State of the Climate in Africa 2019
The State of the Climate in Africa 2019 report is a multi-agency report involving key international and continental organizations. It provides a snapshot of climate trends, observed high-impact events and associated risks and impacts in key sensitive sectors. The report draws attention to lessons from climate action on the continent, including areas for improvement. It identifies gaps in current climate policies and challenges facing policymakers in their efforts to create an effective and integrated climate policy that contributes to the United Nations 2030 Agenda for Sustainable Development, the Paris Agreement and the Agenda 2063 of the African Union. The State of the Climate in Africa 2019 is the first in the series on the continent; view the second and third reports here.
Temperatures in Africa have been rising in recent decades at a rate comparable to that of most other continents and thus somewhat faster than global mean surface temperature, which incorporates a large ocean component. The year 2019 was among the three warmest years on record for the continent.
Annual rainfall exhibited sharp geographical contrasts in 2019, with totals remarkably below long-term means in Southern Africa and west of the High Atlas Mountains and above-average rainfall recorded in other areas, in particular in Central and East Africa.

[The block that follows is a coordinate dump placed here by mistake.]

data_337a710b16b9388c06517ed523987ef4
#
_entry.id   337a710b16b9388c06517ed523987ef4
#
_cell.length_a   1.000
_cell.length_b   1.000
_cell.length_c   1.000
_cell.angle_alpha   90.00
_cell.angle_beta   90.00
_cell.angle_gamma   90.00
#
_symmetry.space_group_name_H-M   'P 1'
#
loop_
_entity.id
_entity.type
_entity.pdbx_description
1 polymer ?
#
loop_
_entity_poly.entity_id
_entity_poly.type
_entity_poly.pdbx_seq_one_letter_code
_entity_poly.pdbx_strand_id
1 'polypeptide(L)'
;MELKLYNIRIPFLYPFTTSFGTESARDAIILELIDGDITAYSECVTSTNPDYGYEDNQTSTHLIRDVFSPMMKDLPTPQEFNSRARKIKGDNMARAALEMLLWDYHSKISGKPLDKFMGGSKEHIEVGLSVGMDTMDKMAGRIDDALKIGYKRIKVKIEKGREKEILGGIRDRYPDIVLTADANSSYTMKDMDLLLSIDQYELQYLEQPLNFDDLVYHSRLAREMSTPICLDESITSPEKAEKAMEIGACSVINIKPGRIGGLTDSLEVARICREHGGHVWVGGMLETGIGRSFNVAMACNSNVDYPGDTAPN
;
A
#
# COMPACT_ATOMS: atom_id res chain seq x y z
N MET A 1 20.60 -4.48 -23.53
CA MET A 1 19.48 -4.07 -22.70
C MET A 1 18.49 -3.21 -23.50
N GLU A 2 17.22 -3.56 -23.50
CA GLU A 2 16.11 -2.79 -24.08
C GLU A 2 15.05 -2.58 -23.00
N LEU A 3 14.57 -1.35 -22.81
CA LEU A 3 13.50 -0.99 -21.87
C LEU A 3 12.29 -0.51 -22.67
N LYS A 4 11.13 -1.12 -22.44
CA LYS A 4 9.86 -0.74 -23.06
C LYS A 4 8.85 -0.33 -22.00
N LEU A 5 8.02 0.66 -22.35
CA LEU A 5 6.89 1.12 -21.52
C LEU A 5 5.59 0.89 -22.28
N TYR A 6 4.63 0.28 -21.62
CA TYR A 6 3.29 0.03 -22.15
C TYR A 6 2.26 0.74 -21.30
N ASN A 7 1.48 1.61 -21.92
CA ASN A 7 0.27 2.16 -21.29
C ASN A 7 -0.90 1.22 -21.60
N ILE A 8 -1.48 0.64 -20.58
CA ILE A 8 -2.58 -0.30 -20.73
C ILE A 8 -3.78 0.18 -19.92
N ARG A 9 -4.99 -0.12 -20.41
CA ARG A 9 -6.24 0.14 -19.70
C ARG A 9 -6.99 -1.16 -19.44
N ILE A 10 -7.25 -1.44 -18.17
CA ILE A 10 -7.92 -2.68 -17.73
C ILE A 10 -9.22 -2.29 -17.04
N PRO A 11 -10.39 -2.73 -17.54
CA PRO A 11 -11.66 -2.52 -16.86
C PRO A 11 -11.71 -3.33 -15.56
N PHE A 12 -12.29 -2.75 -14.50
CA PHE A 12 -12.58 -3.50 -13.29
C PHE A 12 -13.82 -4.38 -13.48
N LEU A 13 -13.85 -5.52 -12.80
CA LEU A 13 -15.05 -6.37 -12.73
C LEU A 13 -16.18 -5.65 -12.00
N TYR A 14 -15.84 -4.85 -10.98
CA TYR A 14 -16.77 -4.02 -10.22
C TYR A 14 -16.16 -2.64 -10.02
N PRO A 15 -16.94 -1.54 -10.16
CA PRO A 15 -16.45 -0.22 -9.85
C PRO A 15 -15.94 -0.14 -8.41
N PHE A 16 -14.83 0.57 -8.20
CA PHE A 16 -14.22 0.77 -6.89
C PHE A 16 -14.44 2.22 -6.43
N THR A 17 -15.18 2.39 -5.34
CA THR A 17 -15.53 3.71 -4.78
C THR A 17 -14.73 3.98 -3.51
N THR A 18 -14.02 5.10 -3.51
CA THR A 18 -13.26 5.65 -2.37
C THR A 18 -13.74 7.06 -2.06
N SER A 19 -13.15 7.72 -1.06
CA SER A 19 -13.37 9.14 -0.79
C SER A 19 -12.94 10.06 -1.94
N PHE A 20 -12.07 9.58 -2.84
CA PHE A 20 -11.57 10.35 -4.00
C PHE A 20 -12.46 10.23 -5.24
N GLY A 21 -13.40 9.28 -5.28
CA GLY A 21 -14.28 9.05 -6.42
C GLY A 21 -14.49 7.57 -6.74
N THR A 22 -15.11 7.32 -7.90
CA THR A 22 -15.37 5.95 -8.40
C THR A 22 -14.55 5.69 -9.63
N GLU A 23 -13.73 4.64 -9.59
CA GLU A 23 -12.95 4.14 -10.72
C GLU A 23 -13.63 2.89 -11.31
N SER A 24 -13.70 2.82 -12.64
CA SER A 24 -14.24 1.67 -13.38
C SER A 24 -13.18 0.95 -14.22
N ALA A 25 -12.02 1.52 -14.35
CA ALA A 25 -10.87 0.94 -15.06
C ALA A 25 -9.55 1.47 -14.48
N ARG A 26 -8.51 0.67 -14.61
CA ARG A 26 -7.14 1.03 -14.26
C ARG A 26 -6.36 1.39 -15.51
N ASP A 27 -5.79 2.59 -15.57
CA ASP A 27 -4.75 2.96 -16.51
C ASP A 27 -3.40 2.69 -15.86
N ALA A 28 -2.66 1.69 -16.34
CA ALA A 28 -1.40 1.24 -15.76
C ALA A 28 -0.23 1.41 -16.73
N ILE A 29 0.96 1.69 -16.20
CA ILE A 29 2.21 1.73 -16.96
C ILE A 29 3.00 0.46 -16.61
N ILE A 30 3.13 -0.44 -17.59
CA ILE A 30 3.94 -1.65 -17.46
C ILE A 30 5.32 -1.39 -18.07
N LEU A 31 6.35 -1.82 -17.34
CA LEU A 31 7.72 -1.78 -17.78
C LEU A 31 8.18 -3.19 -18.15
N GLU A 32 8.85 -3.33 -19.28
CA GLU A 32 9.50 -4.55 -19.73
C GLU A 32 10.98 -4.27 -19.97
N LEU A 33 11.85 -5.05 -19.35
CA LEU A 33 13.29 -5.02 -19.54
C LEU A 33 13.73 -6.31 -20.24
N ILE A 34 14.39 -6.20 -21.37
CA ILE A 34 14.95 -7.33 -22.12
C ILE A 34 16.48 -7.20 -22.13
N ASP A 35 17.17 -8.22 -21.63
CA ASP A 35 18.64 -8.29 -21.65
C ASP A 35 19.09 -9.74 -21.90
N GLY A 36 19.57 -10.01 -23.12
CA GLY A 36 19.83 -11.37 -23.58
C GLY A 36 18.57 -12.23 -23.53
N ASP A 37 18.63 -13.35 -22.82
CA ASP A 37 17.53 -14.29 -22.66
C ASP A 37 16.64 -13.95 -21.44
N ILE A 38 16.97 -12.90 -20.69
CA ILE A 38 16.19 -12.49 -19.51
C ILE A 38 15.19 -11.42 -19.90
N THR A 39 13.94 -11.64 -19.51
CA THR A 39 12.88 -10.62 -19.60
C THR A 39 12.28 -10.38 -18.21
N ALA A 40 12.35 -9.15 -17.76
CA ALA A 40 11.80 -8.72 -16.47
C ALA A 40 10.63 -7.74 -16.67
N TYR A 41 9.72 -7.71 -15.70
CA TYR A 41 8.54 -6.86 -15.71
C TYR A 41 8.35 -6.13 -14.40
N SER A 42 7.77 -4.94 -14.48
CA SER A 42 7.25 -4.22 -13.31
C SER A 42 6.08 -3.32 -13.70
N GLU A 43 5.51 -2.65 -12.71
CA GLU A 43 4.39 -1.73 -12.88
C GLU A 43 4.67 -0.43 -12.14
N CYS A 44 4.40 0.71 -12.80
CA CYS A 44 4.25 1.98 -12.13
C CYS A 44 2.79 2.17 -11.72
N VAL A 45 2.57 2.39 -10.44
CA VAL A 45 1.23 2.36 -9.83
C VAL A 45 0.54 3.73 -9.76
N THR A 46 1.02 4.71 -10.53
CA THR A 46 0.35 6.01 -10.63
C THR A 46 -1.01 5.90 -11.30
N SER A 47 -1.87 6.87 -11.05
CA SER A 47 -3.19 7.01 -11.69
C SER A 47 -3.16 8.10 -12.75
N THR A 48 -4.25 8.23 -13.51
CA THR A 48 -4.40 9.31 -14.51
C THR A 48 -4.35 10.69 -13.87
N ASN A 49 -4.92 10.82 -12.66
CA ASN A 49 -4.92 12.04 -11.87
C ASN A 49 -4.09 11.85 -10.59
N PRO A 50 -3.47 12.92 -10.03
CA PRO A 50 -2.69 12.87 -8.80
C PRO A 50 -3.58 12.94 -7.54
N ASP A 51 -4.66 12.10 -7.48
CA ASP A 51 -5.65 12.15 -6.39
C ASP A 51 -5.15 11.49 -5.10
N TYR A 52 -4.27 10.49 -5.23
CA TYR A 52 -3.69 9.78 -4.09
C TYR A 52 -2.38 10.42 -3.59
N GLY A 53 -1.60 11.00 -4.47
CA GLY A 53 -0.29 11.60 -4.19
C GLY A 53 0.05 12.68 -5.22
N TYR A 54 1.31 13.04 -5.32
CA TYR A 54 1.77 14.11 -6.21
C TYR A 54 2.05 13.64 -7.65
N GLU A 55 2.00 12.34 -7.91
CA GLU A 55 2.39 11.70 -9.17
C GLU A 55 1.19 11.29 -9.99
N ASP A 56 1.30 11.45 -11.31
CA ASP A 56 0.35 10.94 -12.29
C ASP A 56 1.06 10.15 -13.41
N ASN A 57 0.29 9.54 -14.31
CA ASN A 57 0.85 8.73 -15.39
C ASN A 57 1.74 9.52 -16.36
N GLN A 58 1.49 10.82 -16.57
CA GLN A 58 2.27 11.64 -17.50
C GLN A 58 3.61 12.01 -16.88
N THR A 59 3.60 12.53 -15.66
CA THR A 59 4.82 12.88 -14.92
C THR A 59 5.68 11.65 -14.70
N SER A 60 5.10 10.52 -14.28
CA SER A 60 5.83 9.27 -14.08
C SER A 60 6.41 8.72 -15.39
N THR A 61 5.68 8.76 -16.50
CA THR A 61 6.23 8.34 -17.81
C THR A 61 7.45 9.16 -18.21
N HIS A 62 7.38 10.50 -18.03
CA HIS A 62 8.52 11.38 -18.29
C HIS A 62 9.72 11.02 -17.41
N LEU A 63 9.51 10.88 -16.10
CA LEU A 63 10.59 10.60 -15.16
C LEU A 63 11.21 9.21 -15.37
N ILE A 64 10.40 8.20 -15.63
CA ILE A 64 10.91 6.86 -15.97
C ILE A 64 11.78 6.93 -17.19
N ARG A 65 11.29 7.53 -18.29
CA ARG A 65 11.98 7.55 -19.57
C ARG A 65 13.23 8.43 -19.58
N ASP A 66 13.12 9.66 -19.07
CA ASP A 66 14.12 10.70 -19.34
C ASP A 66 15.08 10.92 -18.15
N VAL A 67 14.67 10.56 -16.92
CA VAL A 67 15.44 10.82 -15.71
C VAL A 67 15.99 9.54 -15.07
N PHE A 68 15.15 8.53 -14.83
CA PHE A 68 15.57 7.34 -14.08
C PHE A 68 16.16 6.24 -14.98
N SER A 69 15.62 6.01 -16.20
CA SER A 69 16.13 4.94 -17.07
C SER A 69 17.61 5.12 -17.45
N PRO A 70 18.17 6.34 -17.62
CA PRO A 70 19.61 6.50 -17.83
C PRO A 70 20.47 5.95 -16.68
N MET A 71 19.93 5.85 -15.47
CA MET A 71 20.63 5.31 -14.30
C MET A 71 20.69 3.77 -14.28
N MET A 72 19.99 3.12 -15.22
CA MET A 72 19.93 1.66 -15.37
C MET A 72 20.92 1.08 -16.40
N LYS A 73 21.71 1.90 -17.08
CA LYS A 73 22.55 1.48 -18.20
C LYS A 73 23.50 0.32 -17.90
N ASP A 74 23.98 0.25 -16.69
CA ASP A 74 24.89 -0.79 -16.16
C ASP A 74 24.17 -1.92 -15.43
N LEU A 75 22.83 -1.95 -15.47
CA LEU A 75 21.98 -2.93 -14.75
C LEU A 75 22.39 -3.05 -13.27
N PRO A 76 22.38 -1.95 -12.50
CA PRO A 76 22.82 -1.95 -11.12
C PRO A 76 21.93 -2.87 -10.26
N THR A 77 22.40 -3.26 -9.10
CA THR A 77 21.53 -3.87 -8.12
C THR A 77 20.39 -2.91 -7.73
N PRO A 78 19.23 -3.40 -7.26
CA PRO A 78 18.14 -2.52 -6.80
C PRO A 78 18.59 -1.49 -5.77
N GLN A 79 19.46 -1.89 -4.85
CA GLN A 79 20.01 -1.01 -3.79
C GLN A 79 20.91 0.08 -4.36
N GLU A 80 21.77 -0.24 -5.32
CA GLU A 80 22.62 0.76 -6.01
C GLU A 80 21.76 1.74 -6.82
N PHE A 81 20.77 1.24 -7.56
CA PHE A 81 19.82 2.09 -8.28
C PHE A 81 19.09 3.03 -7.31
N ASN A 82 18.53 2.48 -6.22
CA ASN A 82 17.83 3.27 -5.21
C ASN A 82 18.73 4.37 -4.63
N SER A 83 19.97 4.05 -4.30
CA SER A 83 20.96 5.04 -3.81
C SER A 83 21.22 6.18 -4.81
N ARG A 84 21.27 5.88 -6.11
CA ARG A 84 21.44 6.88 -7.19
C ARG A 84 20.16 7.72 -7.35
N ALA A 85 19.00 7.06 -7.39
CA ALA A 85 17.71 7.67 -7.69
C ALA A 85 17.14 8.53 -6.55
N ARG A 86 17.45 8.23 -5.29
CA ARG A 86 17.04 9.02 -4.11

There is significant regional variability in sea-level trends around Africa. Sea-level increase reached 5 mm per year in several oceanic areas surrounding the continent and exceeded 5 mm per year in the south-western Indian Ocean from Madagascar eastward towards and beyond Mauritius. This is more than the average global sea-level rise of 3–4 mm per year.
The state of the climate in Africa in 2019, as depicted in this report, was characterized by continued warming temperatures, rising sea levels and impacts associated with extreme weather and climate events. It constitutes a snapshot within a continuum of rapidly rising longer-term climate-related risks associated with global warming. Agriculture is the backbone of Africa’s economy and accounts for the majority of livelihoods across the continent. Africa is therefore an exposure and vulnerability “hot spot” for climate variability and change impacts. Projections under Intergovernmental Panel on Climate Change (IPCC) Representative Concentration Pathway (RCP) 8.5 suggest that warming scenarios will have devastating effects on crop production and food security.